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Unformatted text preview: Mandeville on Prester John This text, attribuuted to "Sir John Mandeville" was written circa 1366, and presents a series of picturesque fables about the east. These stories fascinated Western Europeans, as did the more reliable [slightly!] stories of Marco Polo. One way of understanding Western interest in the rest of the world is to see the process by which interest became research, research became knowledge, and knowledge became power. By the time Europe was able to expand in the 16th century and later, it was far better equipped to understand, and if necessary undermine, other cultures than other cultures were to understand Europe. Chapter XXX Of the Royal Estate of Prester John. And of a rich man that made a marvellous castle and cleped it Paradise and of his subtlety. This emperor, Prester John, holds full great land, and hath many full noble cities and good towns in his realm and many great diverse isles and large. For all the country of Ind is devised in isles for the great floods that come from Paradise, that depart all the land in many parts. And also in the sea he hath full many isles. And the best city in the Isle of Pentexoire is Nyse, that is a full royal city and a noble, and full rich. This Prester John hath under him many kings and many isles and many diverse folk of diverse conditions. And this land is full good and rich, but not so rich as is the land of the great Chan. For the merchants come not thither so commonly for to buy merchandises, as they do in the land of the great Chan, for it is too far to travel to. And on that other part, in the Isle of Cathay, men find all manner thing that is need to man--cloths of gold, of silk, of spicery and all manner avoirdupois. And therefore, albeit that men have greater cheap in the Isle of Prester John, natheles, men dread the long way and the great perils m the sea in those parts. For in many places of the sea be great rocks of stones of the adamant, that of his proper nature draweth iron to him. And therefore there pass no ships that have either bonds or nails of iron within them. And if there do, anon the rocks of the adamants draw them to them, that never they may go thence. I myself have seen afar in that sea, as though it had been a great isle full of trees and buscaylle, full of thorns and briars, great plenty. And the shipmen told us, that all that was of ships that were drawn thither by the adamants, for the iron that was in them. And of the rotten-ness, and other thing that was within the ships, grew such buscaylle, and thorns and briars and green grass, and such manner of thing; and of the masts and the sail-yards; it seemed a great wood or a grove. And such rocks be in many places thereabout. And therefore dare not the merchants pass there, but if they know well the passages, or else that they have good lodes men. And also they dread the long way. And therefore they go to Cathay, for it is more nigh....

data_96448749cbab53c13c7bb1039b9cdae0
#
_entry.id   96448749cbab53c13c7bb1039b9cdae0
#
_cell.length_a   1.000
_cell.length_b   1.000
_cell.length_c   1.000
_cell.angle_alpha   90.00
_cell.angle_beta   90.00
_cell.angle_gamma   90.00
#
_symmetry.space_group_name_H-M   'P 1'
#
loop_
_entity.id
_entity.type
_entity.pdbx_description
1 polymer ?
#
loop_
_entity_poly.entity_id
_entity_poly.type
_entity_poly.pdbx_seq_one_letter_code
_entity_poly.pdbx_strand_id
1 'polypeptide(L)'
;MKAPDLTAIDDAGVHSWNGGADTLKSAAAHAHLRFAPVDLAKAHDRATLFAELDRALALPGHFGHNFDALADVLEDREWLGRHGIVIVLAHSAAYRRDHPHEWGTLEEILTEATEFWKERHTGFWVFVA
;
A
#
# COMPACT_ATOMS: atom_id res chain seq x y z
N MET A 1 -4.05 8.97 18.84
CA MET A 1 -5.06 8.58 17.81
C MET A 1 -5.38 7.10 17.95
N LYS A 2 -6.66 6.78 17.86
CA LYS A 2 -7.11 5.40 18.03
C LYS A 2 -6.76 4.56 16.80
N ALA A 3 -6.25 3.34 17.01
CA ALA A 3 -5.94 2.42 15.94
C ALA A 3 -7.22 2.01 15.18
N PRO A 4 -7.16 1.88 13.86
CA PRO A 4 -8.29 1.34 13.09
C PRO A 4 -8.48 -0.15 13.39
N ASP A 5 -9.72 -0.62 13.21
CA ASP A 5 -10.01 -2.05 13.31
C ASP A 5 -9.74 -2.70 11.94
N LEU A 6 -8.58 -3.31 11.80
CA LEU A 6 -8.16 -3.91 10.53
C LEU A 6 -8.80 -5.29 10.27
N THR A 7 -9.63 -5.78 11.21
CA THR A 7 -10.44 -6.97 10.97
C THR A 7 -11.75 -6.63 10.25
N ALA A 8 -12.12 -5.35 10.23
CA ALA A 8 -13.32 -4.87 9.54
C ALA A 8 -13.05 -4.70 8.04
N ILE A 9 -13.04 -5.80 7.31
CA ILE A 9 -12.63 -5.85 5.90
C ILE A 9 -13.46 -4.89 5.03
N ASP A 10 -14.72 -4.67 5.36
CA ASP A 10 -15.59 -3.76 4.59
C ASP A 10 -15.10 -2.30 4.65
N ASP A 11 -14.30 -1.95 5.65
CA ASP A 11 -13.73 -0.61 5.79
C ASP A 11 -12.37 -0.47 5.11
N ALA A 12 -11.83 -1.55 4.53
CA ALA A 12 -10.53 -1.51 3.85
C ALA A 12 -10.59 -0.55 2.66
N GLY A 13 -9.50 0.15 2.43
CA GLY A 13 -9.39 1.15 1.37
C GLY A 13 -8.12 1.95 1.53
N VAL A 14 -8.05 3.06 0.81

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This note was uploaded on 10/28/2008 for the course CULTURAL S 300 taught by Professor Mcquinn during the Spring '08 term at Pratt.
- Spring '08